That game was at least blessed with color, which Metroid II sadly lacks. The NES title also had a small library of decentish music to listen to, motifs that still get used today. There are a couple of tunes in Metroid II, if you know where to find them, but for the most part it’ll make your Game Boy speaker sound like it’s about to burst out of the shell, like a horrible giant spider bursting out of an egg. There’s still no map either, and overall the whole endeavour just drains your energy and happiness, so much so that the game begged for a remake – luckily, it received two of them.

Back in the day, you may have already been aware that Samus was a lady, but only if you were quick beating the NES game. It’s the same with Metroid II; beat the game quick enough and you’ll get yourself a look at Samus in her smalls, albeit in black and white. Again, that won’t do much to impress men out there, at least not men of a certain age – it used to be that if we wanted titillation, we’d either have to find a few grot mags in the bushes, an Argos catalogue with fitness equipment advertised… or best of all, an hour to yourself with the TV set to Channel 5. 

No, Metroid II is the dowdy old mother who’s had her kids now, and knows her figure ain’t never coming back. I suppose this is a game “of its time”. It wasn’t unheard of for middling NES games to receive even worse Game Boy renditions – Kid Icarus, to name one example, or the Game Boy’s attempt at Dr. Mario.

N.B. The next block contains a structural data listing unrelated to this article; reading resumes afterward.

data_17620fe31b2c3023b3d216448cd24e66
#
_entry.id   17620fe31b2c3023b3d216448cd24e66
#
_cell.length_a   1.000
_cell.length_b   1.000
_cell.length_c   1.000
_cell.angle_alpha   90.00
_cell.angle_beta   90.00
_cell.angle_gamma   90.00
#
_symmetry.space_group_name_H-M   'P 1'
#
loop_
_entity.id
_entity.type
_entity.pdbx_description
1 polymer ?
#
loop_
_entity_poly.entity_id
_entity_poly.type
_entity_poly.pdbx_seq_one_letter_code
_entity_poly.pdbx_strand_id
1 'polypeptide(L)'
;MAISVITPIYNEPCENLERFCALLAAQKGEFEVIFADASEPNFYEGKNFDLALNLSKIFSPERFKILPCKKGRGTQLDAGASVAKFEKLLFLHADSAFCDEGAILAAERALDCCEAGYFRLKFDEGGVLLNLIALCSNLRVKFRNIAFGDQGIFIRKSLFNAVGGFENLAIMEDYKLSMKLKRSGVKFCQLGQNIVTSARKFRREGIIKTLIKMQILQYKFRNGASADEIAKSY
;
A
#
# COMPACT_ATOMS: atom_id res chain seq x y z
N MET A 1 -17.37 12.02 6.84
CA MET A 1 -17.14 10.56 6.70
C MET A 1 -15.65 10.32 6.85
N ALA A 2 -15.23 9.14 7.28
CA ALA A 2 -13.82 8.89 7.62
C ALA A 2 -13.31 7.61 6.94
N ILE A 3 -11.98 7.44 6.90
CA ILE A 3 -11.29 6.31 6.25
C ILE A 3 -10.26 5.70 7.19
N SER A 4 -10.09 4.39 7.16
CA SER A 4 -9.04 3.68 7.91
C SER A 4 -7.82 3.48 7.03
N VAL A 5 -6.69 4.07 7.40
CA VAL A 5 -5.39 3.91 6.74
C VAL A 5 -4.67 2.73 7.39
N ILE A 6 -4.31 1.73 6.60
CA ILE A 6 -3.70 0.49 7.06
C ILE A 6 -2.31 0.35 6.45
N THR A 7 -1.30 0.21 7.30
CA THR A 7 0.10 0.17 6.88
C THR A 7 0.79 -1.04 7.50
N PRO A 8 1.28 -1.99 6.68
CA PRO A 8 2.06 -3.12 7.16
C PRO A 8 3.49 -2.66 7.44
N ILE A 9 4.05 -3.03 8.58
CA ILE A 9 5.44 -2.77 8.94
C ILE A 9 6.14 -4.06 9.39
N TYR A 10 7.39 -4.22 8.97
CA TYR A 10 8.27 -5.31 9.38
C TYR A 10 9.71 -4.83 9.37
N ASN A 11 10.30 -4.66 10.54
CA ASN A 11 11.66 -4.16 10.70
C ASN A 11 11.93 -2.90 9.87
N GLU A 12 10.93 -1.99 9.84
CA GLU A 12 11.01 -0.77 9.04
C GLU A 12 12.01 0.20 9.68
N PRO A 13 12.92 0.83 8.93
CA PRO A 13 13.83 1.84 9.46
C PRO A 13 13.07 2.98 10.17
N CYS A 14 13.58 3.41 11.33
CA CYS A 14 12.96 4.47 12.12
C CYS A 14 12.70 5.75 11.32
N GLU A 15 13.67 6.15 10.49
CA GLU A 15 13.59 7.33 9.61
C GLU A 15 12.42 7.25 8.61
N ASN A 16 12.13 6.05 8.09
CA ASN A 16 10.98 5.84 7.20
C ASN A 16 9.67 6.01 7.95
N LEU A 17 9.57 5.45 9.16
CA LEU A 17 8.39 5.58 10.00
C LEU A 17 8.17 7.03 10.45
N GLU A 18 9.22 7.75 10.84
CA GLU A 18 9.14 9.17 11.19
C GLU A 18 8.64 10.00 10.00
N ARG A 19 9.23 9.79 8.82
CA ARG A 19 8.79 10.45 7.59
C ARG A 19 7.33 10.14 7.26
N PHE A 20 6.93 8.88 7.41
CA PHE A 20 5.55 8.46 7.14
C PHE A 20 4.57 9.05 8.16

And having games like these was ideal for long car journeys, along with a healthy stock of batteries and preferably one of those clip-on backlights for the Game Boy that resembled a home sunbed. There’s something greatly intimate about portable devices where only you can see what’s going on. And that’s really amplified with the Game Boy, where not even you can make out what’s going on.

For that reason, I see Metroid II as less the game you’d play in the backseat of the car while staving off motion sickness, and more a game you’d play in the dead of night, under the blanket – so long as you have that backlight device handy. In that scenario, the dark, foreboding atmosphere of Metroid II might be exciting. If you bury yourself deep enough, you may even get to the end, rescuring the little Baby Metroid, with its relaxing theme song, in the wee hours of the morning. Do Metroids have genders?

But really, you’ll only get to the end of this game if you have a decent guide, or if you play it all in one sitting without having to remember everywhere you’ve been. Otherwise, you’re completely lost in a black-and-white interactive movie that doesn’t really go anywhere. You might as well just save yourself the aggro and watch Alien instead, if you’ve got the bottle. At least that’s in colour. It might still inflict assault on your ears, though.

To say the least, suffering through the depressing extents of Metroid II, less a game and more a gender reveal party in slow motion and in black-and-white (well, black, white and green), doesn’t really appeal. Play the remakes instead, or better still, get on Super Metroid – the game where the baby was taken away by the authorities, and life immediately became a whole lot better.

28 January 2022